The ABBV HCV regimens are far more closely matched to the GILD HCV regimens than PegIntron was to Pegasys; accordingly barring the effect of additional competitive entrants, we would expect the ABBV HCV regimens to capture global share on par with that captured by PegIntron (i.e. more than 30%)

Allowing for the effect of competitive entrants (the first with at least comparable efficacy to ABBV comes from BMY in 2016, the second with potentially comparable efficacy from MRK in 2017), we’re confident ABBV can capture at least 20% of global sales. Current consensus appears to credit ABBV with less than 10% share of global sales

One component (ABT-450) of the ABBV regimen is licensed from ENTA; we believe cumulative royalties to ENTA should range between $900M and $3.5B. ENTA’s current enterprise value is roughly $665M

For our full research notes, please visit our published research site

Quick Thoughts: Implications for the Payments Industry of an NFC-Enabled iWallet

Written August 29th, 2014 by

Both Wired and the Financial Times are reporting that, at its September 9th media event, Apple will announce the use of NFC-enabled wireless communication in the iPhone (including for mobile payments) along with longer-range Bluetooth-enabled wireless (including for in-store location and real-time messaging/e-couponing). As discussed in our note of May 23rd, “Apple versus Banks in Mobile Payments”, Apple could have implemented mobile payments with Bluetooth, but this would not have been compliant with financial industry “EMV” standards for chip-enabled payments and would likely have made the iWallet more expensive to merchants than a card-swipe.

Unlike existing mobile wallets, the iWallet will likely have broad functionality beyond payments because of integration into Bluetooth-enabled iBeacon technology which Apple has been working on with premium-brand retailers. Andy O’Dell, Chief Strategist at Clutch, over-states only slightly when he says that “the digital wallet has nothing to do with the transaction, but rather with everything that comes before and after that transaction … that’s the benefit of digital that consumers do not get with plastic … if retailers can create a solution where the plastic card (including the loyalty card), mobile, in-store and online experiences are tethered together, then we’ll have something that is game-changing”. Our note of Aug 25th, “Payments and the Convergence of Physical and Digital Commerce”, makes the case that the resulting digitization of in-store workflows and customer experiences provides a means for retailers to mount an “app-and-mortar” or “omni-channel” challenge to the digital brands such as GOOG and AMZN.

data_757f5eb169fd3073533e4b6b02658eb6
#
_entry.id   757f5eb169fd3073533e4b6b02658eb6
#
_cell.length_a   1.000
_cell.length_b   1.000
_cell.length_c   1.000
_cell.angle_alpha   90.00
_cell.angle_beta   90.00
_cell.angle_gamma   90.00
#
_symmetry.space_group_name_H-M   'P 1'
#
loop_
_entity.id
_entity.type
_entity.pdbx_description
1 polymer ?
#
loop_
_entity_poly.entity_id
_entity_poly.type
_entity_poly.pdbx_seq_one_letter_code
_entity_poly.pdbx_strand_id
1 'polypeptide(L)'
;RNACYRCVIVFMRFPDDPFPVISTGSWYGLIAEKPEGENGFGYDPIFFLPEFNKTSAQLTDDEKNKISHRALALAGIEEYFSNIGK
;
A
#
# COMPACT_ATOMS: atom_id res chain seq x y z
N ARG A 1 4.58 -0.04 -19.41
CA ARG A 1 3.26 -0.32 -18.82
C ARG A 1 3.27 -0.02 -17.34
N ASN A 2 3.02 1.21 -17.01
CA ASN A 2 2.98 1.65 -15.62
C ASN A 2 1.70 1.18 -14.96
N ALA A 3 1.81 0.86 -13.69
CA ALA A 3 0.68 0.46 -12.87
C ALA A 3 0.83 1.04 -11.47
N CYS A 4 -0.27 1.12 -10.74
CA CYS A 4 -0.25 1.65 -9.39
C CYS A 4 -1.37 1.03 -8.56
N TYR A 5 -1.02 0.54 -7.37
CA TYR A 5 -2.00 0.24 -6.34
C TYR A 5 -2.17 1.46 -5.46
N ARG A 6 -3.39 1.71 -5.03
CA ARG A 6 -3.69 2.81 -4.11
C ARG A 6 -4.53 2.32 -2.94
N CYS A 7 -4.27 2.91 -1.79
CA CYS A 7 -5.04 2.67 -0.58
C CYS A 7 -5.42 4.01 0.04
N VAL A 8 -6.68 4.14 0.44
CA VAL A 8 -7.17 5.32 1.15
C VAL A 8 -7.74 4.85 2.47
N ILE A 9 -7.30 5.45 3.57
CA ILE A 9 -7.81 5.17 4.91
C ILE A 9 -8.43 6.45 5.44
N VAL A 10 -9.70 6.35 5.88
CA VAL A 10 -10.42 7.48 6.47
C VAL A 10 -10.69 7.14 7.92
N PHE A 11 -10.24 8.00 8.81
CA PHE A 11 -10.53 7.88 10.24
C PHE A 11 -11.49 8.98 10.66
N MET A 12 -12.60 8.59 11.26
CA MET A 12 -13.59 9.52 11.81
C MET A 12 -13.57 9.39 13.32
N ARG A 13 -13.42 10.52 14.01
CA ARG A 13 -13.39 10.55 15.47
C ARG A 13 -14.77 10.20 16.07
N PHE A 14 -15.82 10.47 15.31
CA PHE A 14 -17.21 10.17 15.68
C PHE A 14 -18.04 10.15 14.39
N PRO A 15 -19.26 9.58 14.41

The significance of the iWallet to the financial industry is that Apple has the ability to shape consumer behavior around payments in a way that the Google wallet did not, and we expect it to catalyze consumer interest in mobile payments; it is no coincidence that Visa has just launched its digital acceptance brand, Visa Checkout. By storing card-credentials on a secure element of the ‘phone rather than on a SIM card, Apple releases the iWallet from the dependence on carrier-provisioning that undermined the original Google Wallet, and Apple can leverage 800mm iTunes accounts (versus 250 mm active Amazon accounts and 140mm active PayPal accounts). Finally, Touch ID allows finger-print risk-scoring and this identity-and-verification (“ID&V”) information can reduce the fraud risk on iWallet transactions below ‘phone transactions that are risk-equivalent to online transactions (as in the case of the PayPal wallet), below card-swipe transactions, and even below chip-card transactions (and ‘phone transactions that use Google technology to allow Android to “emulate” a chip-card).